B: Well, I think that you hit the nail on the head. It’s a combination of the two. I am working very closely with AstraZeneca. We put together a website called the “Survivors Have Heart”, where I have these six survivor kits. I think that anyone could follow these guidelines and live a healthier life. But you said something really important about having another heart attack. When I found that out from my doctors that I’m at risk of having another heart attack, that was a huge wake-up call for me.
W: In fact that’s the reason that you were given BRILINTA when you left the hospital, actually on medication, because in a major study, BRILINTA at 90 milligrams twice a day with an aspirin a day was found to decrease the rate of a second heart attack as well as decrease the depth from that heart attack. Even though BRILINTA is not made for everybody because it can cause bleeding, the fact is that Bob is so working so well with his doctors to make sure that they’re in contact and to follow the rules and the treatment plan, that’s going to help him stay well for a long time.
B: Neal, the message there right now is to listen to your doctor.
W: Great. Completely.
N: Dr. Wexelman, what exactly happens when a person has a heart attack?
W: When a heart attack occurs in one of the small arteries of the heart, the coronary arteries get blocked up either with plaque, with cholesterol or with a blood clot. At that point no blood can get through to the heart muscle, the heart muscle starts starving and that’s the chest pain that people feel and then the heart muscle dies.
N: Who is the best candidate for this type of treatment? You say it’s not for everyone.
W: Anybody who suffered an acute coronary syndrome or as we call it a heart attack or severe chest pain, that leads them into a hospital, they’re candidate to this type of medication therapy.
N: Bob, what’s the most important takeaway that you’d like our audience to deal with today?
B: I mean I think the biggest takeaway is to create a relationship with your doctor and know what your health is from the inside-out. It can’t just be about the physicality. It’s got to be much more internal. I think the relationship that I have with my doctors now and just listening to them has been something that has been paramount in my life.
W: I think not denying your symptoms and it making sure that when you don’t feel well, you say something, you say something to your doctor and that’s what Bob does now and that’s exactly going to be the key to the success in the future.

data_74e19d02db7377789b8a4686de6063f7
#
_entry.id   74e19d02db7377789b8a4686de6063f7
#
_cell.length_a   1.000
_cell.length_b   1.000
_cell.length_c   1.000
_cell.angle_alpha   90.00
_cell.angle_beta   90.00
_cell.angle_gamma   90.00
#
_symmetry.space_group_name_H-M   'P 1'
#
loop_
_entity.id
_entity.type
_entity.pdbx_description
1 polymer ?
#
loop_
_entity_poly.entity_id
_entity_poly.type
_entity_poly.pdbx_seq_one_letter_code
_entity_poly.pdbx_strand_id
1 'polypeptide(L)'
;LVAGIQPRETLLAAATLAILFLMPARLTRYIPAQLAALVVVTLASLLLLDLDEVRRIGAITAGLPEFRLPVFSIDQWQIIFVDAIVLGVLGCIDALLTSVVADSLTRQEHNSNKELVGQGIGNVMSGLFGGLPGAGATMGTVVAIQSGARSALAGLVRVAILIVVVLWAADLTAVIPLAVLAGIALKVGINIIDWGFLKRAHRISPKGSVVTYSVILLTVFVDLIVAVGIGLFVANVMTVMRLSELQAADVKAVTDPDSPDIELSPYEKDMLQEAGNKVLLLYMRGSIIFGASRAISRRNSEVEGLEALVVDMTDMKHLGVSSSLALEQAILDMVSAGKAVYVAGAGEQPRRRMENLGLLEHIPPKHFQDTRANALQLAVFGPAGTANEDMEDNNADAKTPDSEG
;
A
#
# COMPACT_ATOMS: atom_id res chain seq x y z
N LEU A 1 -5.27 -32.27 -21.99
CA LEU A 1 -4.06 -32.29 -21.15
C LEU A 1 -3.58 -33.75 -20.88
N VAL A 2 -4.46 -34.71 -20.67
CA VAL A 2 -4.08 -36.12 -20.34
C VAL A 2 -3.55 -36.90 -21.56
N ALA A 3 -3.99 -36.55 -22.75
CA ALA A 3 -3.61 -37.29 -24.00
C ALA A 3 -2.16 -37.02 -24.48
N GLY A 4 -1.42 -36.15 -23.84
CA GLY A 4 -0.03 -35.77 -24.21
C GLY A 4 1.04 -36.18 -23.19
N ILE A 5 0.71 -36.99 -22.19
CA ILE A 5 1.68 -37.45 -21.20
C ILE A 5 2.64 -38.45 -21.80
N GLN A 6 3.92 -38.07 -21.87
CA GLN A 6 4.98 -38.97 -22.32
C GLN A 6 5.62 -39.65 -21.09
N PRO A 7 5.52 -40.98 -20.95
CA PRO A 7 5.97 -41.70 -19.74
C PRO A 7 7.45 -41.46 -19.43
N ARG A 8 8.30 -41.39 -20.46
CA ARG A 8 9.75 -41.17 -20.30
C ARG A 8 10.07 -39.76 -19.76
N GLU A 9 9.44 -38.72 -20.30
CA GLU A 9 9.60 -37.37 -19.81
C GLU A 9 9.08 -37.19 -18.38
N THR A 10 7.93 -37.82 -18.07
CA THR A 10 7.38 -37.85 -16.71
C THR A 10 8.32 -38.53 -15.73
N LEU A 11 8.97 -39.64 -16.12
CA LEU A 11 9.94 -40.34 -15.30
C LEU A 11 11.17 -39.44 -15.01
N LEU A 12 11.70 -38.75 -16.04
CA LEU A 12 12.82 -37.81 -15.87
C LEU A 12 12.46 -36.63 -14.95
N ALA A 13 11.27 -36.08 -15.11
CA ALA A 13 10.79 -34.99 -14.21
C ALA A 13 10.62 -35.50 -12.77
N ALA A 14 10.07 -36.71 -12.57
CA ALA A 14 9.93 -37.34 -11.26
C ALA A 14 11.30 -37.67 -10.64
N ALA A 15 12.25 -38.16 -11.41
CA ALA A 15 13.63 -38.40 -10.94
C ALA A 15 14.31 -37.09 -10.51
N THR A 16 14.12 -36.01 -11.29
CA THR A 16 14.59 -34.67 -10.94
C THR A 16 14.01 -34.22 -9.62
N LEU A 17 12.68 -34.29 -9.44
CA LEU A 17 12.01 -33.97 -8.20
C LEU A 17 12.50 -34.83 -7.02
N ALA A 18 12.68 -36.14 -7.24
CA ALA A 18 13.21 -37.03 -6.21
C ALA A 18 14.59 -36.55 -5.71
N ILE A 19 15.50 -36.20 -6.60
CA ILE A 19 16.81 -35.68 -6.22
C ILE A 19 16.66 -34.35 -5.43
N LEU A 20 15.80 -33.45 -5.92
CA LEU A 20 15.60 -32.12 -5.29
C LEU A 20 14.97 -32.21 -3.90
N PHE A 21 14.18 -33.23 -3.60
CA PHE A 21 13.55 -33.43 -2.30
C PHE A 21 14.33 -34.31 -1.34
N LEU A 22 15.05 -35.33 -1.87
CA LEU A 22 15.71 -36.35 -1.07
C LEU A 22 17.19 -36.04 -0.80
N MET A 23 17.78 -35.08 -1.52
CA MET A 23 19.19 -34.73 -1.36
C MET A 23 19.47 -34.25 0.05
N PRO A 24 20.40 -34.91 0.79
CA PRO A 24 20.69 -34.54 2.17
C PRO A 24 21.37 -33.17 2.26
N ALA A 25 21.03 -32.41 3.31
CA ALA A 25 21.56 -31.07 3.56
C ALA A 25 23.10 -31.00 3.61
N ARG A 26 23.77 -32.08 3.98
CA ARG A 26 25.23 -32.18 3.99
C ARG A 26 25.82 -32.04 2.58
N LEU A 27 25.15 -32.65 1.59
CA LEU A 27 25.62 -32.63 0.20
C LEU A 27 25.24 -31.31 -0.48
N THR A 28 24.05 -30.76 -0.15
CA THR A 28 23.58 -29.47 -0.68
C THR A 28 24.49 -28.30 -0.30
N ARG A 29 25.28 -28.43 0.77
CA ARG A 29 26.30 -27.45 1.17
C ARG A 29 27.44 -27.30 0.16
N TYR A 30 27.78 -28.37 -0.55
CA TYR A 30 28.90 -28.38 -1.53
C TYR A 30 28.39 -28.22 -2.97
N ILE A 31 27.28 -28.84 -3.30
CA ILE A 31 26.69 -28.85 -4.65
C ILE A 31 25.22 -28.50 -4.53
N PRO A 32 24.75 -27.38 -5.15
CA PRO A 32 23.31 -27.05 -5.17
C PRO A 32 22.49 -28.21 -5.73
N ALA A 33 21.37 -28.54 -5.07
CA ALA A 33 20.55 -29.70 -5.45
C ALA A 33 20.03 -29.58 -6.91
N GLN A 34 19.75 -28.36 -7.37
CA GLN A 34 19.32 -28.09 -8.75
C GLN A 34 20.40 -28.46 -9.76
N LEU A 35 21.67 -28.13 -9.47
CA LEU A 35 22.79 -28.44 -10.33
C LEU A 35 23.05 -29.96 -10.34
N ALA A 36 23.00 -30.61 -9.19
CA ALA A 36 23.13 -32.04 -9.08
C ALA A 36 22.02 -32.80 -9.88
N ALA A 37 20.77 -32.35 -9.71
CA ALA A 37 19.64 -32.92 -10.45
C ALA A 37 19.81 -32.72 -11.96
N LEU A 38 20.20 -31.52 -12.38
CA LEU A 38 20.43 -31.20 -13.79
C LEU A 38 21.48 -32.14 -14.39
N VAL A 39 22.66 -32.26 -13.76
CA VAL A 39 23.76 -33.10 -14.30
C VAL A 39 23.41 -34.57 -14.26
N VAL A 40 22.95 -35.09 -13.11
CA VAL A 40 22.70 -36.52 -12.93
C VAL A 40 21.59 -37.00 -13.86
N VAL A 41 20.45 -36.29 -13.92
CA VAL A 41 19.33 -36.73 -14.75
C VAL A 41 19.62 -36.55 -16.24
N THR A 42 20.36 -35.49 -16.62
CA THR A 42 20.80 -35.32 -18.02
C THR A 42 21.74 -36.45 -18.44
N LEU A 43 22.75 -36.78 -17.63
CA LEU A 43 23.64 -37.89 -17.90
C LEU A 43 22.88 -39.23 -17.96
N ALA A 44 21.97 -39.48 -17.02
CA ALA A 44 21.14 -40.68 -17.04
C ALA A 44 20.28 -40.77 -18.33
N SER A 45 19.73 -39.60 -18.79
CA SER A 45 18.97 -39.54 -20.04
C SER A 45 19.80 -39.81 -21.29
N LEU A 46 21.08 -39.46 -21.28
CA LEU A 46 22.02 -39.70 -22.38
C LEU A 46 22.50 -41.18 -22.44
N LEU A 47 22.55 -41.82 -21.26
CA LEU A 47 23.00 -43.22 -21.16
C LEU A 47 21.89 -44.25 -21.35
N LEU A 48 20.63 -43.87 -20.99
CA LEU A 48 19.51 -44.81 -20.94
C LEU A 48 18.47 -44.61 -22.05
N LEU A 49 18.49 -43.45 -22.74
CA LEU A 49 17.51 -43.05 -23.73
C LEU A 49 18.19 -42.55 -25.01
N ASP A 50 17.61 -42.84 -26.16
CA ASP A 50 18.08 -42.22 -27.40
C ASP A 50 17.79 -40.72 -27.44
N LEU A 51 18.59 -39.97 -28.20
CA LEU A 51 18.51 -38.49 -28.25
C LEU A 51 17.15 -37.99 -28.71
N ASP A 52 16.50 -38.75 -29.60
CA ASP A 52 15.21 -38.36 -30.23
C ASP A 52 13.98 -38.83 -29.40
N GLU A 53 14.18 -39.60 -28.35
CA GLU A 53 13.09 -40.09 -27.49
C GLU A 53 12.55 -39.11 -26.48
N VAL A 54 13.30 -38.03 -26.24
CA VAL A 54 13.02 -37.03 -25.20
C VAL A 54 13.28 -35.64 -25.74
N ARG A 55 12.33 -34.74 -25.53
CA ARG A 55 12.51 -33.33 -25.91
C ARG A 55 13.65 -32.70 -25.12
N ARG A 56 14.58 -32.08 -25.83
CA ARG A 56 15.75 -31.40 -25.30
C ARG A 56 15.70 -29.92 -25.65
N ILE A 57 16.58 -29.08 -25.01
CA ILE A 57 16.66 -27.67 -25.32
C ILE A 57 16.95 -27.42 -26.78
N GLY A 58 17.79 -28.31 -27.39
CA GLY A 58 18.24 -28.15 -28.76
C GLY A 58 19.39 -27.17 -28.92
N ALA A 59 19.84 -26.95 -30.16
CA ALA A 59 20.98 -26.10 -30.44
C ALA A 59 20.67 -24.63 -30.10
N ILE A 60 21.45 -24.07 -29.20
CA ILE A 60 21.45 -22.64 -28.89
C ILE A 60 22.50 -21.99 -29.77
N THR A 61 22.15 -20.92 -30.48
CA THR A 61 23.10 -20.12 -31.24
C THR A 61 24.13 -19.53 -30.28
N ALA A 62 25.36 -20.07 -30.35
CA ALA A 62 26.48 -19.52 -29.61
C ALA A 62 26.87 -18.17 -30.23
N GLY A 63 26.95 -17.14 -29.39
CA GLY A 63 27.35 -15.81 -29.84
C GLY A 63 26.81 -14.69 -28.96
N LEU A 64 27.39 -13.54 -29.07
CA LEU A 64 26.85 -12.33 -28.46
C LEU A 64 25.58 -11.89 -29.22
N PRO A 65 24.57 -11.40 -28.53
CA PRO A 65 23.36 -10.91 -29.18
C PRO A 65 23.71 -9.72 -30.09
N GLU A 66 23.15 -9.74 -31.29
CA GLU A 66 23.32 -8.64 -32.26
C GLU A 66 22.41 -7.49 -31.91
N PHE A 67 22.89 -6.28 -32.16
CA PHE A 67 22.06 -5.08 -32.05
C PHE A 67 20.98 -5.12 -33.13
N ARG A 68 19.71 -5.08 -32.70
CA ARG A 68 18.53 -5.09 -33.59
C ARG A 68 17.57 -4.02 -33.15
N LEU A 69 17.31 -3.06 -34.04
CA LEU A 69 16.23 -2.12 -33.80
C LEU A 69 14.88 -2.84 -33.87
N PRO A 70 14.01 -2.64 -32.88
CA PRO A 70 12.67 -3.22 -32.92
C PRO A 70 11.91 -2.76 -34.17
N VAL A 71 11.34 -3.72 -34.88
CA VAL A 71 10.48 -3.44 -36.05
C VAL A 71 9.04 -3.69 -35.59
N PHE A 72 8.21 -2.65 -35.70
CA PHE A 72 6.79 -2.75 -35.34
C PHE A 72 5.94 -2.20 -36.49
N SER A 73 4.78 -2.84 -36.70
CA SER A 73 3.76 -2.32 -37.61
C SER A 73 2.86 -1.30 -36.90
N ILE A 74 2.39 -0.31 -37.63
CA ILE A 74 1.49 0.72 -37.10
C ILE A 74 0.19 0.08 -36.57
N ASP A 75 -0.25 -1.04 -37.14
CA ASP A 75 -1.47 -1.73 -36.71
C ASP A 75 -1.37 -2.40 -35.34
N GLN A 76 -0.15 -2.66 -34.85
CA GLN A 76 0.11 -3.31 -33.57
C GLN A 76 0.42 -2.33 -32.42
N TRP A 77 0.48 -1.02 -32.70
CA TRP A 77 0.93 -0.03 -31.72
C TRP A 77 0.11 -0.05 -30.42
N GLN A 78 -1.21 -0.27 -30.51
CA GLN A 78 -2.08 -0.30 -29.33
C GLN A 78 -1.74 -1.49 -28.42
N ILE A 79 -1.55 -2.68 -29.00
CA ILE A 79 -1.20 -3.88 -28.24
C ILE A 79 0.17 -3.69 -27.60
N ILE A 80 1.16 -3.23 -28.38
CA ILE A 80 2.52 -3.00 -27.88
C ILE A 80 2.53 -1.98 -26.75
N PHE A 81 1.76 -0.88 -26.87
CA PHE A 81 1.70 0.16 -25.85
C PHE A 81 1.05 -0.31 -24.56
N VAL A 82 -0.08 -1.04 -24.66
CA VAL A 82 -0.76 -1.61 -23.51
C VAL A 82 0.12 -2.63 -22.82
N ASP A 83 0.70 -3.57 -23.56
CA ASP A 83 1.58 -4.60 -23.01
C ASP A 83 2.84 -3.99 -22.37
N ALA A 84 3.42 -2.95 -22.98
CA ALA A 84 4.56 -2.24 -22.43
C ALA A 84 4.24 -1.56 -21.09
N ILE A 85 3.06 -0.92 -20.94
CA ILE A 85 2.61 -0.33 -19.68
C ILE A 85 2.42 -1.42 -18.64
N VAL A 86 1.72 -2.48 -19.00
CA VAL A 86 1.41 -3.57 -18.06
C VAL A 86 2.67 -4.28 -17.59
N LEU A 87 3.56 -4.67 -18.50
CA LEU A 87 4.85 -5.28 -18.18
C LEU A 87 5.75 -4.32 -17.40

N: Dr. Wexelman, what is the physician’s role in establishing that give-and-take relationship between doctor and patient?
W: It’s a 50-50 partnership and it has to be. You have to have a doctor that you can trust, that you can talk to, that will talk to you and you in turn have to then listen to the doctor. Ask your three important questions – What’s wrong with me? What do I need to do about this and what is it going to mean to me long term? That’s the way you develop a 50-50 relationship.
B: I know for me, the relationship that I have with my doctor is the way that it works so much is that, it’s that bedside manner. It’s like they care so much, like I need someone to be able to really care about me as much as possible. That’s why the 50-50 is important. I’m going to give you 50 I need 50 from you.
W: You’ll get it.
N: Where can our listeners go online and learn more?
B: That’s survivorshaveheart.com, that’s where you’ll find my 6 tips.
N: Bob Harper, thank you so much for joining us. Dr. Wexelman, as well, it’s been a pleasure.
W: My pleasure.
B: Thank you.
N: You’ve been listening to Health Professional Radio. I’m your host Neal Howard. Transcripts and audio of the program are available at healthprofessionalradio.com.au and also at hpr.fm. Be sure and subscribe to our podcast on iTunes, listen in and download at SoundCloud and visit our affiliates page at hpr.fm and healthprofessionalradio.com.au.